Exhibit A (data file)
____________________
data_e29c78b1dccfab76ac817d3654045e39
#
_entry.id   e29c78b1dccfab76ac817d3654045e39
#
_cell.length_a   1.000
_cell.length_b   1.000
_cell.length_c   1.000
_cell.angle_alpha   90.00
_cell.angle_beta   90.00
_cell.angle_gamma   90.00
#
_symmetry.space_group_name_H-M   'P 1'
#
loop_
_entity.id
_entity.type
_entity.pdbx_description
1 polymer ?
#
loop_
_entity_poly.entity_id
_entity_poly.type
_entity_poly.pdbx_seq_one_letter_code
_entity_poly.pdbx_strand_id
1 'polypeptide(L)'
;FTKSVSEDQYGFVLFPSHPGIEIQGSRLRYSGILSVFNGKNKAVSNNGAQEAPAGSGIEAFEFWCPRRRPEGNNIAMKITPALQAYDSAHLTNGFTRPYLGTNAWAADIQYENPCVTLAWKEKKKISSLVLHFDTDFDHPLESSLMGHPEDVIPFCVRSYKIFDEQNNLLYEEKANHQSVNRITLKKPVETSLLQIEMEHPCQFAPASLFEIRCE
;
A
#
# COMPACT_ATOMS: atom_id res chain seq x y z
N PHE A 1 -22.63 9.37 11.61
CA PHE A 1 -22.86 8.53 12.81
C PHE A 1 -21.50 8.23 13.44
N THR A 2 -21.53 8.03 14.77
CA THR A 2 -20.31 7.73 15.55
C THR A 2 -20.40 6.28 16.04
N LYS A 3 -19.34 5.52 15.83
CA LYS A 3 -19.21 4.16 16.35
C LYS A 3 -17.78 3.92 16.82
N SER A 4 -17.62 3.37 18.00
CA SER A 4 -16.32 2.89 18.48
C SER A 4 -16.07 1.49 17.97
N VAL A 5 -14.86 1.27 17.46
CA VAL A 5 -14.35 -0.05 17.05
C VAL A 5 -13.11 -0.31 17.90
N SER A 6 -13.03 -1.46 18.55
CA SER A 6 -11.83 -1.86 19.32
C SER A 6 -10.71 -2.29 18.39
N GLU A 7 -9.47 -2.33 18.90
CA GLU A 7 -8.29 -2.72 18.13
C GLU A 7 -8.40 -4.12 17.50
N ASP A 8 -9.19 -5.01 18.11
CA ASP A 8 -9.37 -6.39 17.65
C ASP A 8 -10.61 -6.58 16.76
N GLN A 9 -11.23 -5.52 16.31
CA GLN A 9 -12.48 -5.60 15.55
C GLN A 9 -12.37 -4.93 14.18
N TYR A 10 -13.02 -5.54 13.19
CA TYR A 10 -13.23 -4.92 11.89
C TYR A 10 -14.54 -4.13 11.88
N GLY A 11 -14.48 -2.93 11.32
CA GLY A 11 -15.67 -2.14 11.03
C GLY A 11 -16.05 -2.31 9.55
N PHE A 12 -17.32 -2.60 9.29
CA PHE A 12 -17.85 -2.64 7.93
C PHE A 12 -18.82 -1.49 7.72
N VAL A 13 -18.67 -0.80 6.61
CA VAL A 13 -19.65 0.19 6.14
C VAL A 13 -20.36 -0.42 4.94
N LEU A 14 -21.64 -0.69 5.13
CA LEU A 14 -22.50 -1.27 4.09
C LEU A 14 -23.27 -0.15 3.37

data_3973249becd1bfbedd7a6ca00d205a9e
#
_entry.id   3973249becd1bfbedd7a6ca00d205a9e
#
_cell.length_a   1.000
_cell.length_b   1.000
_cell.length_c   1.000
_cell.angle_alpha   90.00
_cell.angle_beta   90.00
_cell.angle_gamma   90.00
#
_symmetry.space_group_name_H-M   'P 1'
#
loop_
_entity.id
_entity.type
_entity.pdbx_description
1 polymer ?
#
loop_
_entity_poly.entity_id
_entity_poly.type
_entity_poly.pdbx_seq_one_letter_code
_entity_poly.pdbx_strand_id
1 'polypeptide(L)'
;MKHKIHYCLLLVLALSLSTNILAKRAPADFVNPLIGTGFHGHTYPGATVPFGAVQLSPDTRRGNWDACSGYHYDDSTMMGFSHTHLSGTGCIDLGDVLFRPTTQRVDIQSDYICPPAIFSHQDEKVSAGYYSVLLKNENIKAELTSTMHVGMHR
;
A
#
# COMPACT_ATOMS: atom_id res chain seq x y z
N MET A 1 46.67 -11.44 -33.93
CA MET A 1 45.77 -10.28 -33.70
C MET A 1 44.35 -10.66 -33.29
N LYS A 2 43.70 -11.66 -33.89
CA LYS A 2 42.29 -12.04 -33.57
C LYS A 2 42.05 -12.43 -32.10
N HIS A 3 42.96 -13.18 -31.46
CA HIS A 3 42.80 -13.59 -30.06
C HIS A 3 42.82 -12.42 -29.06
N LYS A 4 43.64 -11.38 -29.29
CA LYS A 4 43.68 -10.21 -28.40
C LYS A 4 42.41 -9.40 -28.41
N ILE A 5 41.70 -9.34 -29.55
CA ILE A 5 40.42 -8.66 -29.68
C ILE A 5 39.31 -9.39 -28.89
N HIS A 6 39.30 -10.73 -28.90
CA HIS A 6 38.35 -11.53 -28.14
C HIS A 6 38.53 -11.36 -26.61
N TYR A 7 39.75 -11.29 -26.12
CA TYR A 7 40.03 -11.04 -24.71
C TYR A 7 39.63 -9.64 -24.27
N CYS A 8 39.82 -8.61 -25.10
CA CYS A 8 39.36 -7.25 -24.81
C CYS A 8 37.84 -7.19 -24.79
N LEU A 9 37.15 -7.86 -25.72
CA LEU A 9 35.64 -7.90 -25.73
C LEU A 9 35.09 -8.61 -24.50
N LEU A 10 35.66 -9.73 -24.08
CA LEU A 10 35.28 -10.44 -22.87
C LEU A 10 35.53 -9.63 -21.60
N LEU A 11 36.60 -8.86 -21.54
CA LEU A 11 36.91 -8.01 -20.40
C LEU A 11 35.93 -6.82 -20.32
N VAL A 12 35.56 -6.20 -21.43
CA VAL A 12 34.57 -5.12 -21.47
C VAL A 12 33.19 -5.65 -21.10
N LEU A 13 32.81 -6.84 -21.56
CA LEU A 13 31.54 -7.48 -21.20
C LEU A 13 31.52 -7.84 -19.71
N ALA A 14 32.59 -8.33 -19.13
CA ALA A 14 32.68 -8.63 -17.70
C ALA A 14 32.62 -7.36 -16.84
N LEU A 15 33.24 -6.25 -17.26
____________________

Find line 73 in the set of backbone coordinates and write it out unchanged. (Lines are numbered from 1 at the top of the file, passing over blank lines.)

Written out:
data_3973249becd1bfbedd7a6ca00d205a9e